Wrapping up its week at the 40th Annual Meeting of theSociety of Nuclear Medicine in Toronto, Immunomedics Inc.announced initial clinical results in a new therapeutic area,Pneumocystis carinii pneumonia (PCP) in AIDS patients.
The Morris Plains, N.J., company's imaging agent uses amonoclonal antibody (MAb) fragment against PCP labeled withtechnetium-99m. Preliminary studies show that the agent was87 percent accurate in diagnosing whether PCP was present in15 AIDS patients. For comparison, conventional lung-washingcytology and other imaging methods, including chest X-raysand gallium scans, were also performed.
David Goldenberg, Immunomedics' chairman and president ofthe Garden State Cancer Center, said the agent accuratelyidentified PCP in six of seven patients with the illness, and itsabsence in seven of eight patients.
PCP afflicts up to 80 percent of AIDS patients and is often amajor cause of their severe illness and death. Goldenberg saidthe company plans to expand the trials to see if the diagnosticcould provide a more specific test than current methods thatinvolve examining sputum smears or lung washings.
In another presentation, Immunomedics (NASDAQ:IMMU)showed its agent to detect germ cell cancers, ImmuRAID-AFP,which was 90 percent accurate in detecting germ cell tumors in31 patients with known cancers. These results were correlatedto scans using CT or magnetic resonance imaging (MRI) andpathology.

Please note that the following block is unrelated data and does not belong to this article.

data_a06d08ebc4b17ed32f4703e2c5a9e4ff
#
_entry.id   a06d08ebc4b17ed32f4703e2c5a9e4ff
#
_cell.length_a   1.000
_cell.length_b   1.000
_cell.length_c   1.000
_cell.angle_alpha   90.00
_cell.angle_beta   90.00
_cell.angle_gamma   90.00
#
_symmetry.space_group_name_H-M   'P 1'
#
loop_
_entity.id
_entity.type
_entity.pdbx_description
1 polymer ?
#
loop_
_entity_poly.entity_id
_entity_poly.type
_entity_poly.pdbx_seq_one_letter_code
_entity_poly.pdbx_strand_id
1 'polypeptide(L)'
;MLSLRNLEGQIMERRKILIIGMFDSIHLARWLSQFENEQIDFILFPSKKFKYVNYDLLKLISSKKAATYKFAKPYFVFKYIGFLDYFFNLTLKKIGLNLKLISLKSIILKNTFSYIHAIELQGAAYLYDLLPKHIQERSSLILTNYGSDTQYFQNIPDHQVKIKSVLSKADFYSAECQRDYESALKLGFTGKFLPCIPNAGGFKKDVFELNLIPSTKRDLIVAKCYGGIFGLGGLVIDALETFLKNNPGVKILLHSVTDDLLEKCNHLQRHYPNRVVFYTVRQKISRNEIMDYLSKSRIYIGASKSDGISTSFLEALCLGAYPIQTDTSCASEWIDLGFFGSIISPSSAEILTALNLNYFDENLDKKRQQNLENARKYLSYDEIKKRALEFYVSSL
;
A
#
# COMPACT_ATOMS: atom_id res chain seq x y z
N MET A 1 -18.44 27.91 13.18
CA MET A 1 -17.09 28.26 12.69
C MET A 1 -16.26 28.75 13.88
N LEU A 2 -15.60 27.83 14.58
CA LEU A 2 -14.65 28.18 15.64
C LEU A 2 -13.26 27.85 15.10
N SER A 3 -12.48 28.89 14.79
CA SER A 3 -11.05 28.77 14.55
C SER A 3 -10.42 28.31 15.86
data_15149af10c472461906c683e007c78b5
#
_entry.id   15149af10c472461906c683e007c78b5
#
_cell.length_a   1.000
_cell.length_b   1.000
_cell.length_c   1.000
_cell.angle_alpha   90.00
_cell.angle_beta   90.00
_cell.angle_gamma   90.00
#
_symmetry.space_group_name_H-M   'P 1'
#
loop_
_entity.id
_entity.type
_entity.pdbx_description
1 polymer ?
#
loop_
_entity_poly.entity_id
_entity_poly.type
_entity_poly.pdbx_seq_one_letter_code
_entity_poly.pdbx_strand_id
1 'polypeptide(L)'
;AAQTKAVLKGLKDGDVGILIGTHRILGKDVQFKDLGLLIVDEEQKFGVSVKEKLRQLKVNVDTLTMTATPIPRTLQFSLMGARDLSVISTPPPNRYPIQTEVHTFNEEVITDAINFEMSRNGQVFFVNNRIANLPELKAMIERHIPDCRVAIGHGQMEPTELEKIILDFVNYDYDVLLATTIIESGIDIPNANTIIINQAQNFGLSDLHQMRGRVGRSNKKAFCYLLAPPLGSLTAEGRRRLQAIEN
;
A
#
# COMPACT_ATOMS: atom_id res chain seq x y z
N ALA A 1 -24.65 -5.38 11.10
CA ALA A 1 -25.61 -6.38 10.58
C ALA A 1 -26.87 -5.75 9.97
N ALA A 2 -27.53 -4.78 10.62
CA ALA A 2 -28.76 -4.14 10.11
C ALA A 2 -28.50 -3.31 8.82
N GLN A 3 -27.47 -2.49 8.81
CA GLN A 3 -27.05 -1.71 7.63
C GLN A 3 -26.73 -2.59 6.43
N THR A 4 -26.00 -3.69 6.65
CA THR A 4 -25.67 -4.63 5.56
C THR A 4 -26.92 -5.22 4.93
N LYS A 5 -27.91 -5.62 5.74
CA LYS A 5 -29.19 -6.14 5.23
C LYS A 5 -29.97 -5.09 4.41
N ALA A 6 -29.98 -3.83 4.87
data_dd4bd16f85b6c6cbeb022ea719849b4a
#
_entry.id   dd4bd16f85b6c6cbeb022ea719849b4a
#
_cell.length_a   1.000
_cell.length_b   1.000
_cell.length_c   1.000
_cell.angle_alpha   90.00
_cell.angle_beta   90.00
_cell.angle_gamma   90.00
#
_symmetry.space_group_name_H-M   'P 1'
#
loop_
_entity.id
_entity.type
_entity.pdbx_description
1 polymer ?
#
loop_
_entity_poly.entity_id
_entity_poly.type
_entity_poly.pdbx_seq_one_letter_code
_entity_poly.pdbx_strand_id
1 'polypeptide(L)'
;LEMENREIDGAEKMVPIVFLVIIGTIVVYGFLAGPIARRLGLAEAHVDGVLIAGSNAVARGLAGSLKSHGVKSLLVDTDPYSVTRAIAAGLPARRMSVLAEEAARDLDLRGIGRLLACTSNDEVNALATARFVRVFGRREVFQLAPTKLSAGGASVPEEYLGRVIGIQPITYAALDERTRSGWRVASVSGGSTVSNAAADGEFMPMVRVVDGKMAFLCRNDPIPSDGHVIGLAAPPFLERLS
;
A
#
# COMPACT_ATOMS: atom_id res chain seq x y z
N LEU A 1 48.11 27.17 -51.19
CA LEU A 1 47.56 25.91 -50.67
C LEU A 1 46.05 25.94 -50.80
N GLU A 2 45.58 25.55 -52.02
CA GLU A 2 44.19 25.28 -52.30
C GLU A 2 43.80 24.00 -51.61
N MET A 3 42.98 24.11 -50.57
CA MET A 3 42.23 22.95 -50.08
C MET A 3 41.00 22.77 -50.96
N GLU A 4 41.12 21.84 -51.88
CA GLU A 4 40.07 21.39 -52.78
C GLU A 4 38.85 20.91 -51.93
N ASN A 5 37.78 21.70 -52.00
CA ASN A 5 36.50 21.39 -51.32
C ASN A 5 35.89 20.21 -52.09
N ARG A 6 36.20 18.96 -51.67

ImmuRAID-AFP, based on a MAb fragment labeled withtechnetium-99m, is in Phase I/II studies and has orphan drugstatus from the FDA.
Results were presented by Donald Podoloff, a professor ofradiology and nuclear medicine at M.D. Anderson Cancer Centerin Houston. He said germ cell cancers are relatively uncommonin the total population, but represent one of the most commonmalignancies in men between the ages of 15 and 35.
"Because this is a potentially curable disease," Podoloff said,"the ability to precisely detect sites of recurrence is veryimportant in patient management," and can distinguish activetumors from post-treatment changes.
He added that no human anti-mouse antibody responses orother adverse reactions were seen.
-- Nancy Garcia Associate Editor
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